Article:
Tracing the patterns of a mobile-enabled Smarter Process
Christopher Schmitt 270004S1RG CSCHMITT@US.IBM.COM | | Tags:  government mobile bpm best_practices patterns smarter_process
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Last week I published a blog titled Making the Mobile Promise Come True, which introduced many of you to the concept of mobile-enabled Smarter Process. If you read the post or the white paper by the same name, you realize that this concept is not only changing organizations, it is transforming industries. Hopefully the next questions you asked were “how can I get started” and “where can I learn more”. I plan on answering both of those questions in this post.
How do I get started
To us at IBM, a pattern is similar to a business process flow in concept; each represents a repeatable, proven set of value-producing actions. Each pattern demonstrates how you can realize the value of mobile processes, no matter which industry you inhabit. They are a way to look at your organization and narrow down your focus are to where you may realize return on investment. And while no two organizations are the same and success is never guaranteed, we believe that you have a better shot of driving value, especially if this is your first project, if you leverage the lessons of those who have come before you.
To help you take advantage of that tribal knowledge, we have developed nine patterns grouped under three focus areas: Customer Engagement, Workforce Productivity, and Embracing the Ecosystem of Everything.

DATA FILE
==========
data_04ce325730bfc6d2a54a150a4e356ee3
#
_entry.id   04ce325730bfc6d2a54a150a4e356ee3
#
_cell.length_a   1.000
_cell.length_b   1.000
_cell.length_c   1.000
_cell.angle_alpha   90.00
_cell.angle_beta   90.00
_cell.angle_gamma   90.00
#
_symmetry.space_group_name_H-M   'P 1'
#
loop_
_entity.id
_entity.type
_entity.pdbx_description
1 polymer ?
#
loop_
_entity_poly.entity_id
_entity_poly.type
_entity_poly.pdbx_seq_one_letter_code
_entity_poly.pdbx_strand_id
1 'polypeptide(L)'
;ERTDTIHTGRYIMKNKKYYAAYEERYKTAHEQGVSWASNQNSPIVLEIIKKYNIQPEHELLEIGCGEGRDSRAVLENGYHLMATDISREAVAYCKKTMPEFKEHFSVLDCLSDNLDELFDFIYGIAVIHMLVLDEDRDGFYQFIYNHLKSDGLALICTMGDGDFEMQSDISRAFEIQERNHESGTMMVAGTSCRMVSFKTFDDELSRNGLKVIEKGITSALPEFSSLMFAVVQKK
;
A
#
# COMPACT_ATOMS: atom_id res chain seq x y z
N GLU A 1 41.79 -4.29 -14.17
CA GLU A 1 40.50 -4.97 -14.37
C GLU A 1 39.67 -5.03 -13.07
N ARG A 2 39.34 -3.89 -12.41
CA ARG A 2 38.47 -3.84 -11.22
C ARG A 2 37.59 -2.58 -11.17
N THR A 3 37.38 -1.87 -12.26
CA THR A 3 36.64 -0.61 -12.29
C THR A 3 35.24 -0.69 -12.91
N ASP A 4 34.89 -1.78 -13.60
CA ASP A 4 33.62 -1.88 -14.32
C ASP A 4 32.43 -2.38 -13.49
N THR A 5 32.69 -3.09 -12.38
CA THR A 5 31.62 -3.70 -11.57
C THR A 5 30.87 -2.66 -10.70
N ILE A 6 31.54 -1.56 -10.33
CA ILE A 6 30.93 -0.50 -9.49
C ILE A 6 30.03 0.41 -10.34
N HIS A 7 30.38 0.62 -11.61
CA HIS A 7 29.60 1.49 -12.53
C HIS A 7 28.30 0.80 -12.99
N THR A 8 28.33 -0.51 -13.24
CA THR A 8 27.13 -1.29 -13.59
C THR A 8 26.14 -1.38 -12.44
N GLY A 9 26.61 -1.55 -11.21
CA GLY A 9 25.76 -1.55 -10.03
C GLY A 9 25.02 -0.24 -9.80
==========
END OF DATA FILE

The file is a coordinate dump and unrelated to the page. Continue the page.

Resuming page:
Each of these nine patterns are designed to help you overcome some common business challenges and are supported by recommended actions to help provide the value you are looking for.
One of our clients, Stichting Flood Control (SFC), provides a good example of how these patterns can be utilized for process improvement. SFC was interested in implementing a Smarter Levee Management system in order to manage and monitor the levee system responsible for preventing flooding in the Netherlands. Utilizing the Internet of Things pattern, they were able to implement a network of sensor into their levees, providing real-time information about potential weaknesses. This allowed them to develop early flood warning signals that were previously not possible, resulting in improved flood prevention.
Where can I learn more